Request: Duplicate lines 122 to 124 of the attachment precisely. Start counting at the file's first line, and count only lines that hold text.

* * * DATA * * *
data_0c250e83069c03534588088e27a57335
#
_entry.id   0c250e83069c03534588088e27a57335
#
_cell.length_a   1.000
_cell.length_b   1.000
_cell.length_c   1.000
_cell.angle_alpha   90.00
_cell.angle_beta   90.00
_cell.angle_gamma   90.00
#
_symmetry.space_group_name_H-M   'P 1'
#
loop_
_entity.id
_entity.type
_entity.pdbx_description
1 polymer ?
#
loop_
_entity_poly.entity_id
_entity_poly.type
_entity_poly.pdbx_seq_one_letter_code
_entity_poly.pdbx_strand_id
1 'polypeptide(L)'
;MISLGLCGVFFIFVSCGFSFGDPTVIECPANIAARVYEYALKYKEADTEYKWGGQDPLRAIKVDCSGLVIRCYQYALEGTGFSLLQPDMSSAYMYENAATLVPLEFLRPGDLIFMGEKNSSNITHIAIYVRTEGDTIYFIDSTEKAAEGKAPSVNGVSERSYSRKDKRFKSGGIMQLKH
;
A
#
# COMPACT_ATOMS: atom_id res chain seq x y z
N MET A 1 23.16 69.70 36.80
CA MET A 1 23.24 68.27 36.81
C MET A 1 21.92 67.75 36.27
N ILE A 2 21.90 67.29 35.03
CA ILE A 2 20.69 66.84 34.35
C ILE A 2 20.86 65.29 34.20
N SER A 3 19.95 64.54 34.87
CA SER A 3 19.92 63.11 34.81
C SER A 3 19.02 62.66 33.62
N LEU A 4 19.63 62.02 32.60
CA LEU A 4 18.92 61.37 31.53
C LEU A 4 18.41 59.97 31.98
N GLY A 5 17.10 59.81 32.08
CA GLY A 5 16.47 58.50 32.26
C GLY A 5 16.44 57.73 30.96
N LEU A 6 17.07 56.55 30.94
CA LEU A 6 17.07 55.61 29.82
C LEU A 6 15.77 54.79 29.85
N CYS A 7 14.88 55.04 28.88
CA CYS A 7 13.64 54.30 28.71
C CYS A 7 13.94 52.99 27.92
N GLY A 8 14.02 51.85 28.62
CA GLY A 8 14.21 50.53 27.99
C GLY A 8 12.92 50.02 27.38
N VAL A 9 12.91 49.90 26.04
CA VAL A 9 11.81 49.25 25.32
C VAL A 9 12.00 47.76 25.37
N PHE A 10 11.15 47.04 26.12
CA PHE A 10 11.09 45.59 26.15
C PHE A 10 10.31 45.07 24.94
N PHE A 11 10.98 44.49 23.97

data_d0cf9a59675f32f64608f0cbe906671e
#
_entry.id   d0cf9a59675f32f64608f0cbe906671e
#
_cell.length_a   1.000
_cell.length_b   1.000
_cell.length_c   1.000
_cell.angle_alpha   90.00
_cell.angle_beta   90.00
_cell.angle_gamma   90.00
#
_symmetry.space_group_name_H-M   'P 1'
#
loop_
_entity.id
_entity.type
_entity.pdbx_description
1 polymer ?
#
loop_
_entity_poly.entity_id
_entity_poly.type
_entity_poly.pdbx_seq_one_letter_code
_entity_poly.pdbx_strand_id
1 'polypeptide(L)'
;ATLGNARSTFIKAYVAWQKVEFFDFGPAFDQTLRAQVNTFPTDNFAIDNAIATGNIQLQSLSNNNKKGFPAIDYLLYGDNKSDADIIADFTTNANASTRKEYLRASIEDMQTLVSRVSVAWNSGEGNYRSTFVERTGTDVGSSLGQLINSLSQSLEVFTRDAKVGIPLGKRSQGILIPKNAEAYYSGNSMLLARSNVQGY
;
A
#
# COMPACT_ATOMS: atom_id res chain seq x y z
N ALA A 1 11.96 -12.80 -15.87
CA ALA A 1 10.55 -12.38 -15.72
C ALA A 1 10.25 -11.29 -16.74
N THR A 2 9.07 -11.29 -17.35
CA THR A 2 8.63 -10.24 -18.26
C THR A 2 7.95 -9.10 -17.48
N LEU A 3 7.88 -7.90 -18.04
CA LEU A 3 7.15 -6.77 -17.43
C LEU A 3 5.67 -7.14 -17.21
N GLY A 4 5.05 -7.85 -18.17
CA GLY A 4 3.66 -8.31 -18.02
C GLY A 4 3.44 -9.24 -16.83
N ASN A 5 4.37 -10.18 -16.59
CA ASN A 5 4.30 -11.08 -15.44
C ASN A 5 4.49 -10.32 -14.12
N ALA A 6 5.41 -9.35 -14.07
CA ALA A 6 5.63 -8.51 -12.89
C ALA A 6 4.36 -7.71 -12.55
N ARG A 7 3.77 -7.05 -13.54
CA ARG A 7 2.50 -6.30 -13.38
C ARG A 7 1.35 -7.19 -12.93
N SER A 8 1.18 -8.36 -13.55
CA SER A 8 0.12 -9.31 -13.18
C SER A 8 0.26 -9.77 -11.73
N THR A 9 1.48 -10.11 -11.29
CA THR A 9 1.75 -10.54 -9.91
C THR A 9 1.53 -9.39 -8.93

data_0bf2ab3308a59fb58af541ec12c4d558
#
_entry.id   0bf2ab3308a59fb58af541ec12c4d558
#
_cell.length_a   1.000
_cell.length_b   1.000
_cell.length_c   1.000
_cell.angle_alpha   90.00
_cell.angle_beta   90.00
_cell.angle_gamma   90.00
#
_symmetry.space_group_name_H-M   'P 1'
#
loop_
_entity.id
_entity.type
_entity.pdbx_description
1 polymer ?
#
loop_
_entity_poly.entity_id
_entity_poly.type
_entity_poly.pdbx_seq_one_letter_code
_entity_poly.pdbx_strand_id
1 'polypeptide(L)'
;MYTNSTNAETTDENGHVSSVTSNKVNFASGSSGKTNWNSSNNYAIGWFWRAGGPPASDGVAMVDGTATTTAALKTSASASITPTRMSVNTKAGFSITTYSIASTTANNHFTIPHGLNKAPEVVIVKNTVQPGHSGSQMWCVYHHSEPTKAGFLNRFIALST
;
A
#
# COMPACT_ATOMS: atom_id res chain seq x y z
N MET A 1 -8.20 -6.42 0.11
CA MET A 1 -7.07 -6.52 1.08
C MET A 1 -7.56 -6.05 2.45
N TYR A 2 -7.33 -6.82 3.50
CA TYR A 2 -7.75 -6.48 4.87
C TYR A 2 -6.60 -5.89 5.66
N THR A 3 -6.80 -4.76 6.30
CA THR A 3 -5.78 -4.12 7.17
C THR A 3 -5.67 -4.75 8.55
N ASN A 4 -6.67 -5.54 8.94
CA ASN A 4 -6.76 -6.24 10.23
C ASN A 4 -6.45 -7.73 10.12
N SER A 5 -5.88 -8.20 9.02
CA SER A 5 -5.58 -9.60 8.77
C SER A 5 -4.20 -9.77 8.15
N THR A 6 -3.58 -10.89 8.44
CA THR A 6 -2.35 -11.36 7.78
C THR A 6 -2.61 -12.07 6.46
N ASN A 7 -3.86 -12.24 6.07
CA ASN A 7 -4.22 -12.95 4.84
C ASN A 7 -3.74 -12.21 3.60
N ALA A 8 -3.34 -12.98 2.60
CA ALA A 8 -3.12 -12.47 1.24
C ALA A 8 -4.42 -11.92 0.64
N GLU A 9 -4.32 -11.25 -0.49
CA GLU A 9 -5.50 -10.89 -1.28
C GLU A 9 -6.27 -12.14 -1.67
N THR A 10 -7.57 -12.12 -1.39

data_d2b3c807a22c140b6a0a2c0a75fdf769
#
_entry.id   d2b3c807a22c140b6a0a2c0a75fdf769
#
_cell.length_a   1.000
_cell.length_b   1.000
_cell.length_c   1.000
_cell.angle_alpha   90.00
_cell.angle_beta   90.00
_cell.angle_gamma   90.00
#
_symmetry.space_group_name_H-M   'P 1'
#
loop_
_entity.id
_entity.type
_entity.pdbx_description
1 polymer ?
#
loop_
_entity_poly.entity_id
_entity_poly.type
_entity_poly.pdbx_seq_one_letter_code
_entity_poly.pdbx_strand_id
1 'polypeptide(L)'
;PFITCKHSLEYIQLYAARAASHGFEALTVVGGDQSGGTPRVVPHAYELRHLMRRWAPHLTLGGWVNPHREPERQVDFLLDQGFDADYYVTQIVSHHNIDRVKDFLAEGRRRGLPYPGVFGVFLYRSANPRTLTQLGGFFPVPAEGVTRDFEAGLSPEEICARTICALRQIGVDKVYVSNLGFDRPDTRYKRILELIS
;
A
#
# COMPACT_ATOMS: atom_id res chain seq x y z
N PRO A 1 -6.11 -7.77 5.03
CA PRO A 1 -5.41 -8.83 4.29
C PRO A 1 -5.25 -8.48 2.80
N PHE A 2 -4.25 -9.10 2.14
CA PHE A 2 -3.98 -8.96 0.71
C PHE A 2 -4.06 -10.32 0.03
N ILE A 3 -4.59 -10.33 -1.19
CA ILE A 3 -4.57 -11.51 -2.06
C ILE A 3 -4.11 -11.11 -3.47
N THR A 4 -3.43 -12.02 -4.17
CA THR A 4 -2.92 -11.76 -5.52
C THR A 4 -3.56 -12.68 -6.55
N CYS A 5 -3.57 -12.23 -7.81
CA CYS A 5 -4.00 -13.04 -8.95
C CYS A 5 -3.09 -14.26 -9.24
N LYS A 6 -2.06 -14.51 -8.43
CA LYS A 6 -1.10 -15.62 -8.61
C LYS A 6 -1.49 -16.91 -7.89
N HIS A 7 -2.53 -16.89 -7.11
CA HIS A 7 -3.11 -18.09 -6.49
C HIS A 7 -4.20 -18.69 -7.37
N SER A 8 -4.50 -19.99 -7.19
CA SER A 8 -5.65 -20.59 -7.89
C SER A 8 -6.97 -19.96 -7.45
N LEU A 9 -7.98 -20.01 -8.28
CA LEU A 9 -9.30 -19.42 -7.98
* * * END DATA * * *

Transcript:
#
_cell.length_a   1.000
_cell.length_b   1.000